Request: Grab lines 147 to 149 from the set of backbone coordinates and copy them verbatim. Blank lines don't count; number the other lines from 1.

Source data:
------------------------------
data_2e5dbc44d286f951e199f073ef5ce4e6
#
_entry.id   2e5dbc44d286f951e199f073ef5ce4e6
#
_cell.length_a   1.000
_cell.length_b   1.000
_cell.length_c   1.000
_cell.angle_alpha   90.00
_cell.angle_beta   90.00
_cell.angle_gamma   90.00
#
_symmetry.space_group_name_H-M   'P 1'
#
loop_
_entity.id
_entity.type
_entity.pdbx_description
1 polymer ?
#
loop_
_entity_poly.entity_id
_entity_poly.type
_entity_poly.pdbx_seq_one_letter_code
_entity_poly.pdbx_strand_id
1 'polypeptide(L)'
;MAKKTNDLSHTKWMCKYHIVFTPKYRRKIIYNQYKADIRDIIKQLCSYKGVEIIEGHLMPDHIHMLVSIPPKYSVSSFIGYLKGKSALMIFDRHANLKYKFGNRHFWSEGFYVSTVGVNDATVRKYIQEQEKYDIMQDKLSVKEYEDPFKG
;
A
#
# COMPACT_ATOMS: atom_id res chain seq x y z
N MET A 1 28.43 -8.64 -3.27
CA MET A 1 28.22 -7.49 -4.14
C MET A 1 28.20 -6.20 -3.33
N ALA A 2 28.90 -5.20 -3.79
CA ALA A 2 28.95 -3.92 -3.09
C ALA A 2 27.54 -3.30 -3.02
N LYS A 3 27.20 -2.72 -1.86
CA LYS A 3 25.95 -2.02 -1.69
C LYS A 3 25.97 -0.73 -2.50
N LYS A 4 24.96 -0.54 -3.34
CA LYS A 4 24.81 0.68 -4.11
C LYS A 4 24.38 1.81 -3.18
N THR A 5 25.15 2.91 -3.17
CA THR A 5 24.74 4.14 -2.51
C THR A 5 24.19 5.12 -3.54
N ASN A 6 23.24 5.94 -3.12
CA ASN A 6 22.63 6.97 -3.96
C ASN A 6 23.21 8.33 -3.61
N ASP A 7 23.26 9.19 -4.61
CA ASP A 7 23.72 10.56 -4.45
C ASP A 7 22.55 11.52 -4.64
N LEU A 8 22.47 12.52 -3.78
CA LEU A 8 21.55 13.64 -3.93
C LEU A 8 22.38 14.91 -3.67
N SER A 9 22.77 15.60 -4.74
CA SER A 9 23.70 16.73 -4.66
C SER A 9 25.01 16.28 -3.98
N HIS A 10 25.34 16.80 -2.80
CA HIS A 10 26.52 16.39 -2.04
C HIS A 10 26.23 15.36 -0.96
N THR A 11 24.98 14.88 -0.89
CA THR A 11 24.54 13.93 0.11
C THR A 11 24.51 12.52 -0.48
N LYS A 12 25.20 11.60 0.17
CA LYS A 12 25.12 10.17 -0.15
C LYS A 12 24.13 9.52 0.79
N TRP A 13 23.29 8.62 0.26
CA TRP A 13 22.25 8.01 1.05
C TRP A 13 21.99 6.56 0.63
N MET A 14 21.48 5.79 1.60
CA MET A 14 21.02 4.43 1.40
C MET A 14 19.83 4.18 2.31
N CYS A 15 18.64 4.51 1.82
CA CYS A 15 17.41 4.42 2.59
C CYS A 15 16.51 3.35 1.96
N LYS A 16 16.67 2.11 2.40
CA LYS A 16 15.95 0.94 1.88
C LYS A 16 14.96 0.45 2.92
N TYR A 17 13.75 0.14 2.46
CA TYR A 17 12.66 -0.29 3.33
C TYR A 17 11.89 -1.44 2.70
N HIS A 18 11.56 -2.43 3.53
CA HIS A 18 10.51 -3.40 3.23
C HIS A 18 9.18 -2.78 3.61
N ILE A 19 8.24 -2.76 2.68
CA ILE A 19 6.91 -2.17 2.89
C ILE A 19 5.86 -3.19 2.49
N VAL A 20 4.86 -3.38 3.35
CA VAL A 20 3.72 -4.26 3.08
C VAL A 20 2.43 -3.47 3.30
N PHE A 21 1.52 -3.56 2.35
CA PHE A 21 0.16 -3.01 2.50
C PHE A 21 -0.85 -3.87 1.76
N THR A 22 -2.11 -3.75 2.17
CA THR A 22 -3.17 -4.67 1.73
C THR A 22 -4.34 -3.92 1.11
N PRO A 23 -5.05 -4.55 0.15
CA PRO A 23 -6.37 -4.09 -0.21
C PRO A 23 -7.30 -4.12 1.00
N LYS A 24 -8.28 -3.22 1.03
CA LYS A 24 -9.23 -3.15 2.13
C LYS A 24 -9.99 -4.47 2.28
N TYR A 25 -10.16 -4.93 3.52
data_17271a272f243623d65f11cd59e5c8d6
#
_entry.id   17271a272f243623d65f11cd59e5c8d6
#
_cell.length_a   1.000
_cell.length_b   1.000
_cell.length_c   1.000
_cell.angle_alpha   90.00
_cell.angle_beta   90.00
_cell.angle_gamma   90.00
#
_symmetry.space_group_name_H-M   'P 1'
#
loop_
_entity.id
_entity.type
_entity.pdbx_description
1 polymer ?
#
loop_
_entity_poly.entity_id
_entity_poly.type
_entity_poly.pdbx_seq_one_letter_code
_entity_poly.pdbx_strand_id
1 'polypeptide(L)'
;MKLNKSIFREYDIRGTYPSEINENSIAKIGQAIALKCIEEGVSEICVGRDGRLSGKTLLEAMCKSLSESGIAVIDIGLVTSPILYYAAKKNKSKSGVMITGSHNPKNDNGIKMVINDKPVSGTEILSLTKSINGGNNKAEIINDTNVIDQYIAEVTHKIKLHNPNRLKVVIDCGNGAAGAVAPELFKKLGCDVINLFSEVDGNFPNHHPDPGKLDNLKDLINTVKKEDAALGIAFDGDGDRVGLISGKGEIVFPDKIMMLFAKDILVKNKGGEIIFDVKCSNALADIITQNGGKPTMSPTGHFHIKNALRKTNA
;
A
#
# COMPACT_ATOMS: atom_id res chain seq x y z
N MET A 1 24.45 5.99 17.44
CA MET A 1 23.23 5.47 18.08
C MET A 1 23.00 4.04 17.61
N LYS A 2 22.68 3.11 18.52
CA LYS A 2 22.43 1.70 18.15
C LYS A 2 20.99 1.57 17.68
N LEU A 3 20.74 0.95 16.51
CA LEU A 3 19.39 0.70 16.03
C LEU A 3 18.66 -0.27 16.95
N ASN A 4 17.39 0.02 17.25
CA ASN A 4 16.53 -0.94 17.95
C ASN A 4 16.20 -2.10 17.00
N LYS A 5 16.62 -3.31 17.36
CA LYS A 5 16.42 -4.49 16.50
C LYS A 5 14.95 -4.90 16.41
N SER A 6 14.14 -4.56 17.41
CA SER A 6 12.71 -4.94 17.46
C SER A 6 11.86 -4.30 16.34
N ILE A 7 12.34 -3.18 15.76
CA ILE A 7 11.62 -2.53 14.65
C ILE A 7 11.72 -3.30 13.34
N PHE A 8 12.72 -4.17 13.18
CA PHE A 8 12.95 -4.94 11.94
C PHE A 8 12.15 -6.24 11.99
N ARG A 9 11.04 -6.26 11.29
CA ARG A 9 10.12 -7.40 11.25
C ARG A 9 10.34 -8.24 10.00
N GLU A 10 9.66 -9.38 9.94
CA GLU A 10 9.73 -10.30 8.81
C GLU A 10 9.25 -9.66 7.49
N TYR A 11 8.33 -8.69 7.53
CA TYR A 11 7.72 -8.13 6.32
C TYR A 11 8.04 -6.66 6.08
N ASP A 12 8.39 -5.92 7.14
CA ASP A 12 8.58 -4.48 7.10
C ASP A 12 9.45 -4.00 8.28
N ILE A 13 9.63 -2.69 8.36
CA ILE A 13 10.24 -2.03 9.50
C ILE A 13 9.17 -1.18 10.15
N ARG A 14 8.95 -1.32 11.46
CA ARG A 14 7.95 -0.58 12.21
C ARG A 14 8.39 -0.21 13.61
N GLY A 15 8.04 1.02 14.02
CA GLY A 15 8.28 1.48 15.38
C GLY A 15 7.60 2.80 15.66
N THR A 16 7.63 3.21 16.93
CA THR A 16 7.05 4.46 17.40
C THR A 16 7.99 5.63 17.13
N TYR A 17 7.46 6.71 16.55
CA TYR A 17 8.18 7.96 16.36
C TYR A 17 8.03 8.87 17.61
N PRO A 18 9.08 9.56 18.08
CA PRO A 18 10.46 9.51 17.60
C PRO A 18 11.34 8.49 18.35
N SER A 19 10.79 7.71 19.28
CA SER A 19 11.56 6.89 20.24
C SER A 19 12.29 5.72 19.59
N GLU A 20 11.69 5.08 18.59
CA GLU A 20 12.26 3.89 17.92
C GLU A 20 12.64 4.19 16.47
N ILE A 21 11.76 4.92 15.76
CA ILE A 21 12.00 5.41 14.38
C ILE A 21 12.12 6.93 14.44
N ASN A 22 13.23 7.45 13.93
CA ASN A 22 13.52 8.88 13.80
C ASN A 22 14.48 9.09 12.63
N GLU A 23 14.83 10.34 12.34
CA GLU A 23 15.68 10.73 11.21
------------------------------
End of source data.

CA LYS A 5 16.42 -4.49 16.50
C LYS A 5 14.95 -4.90 16.41
N SER A 6 14.14 -4.56 17.41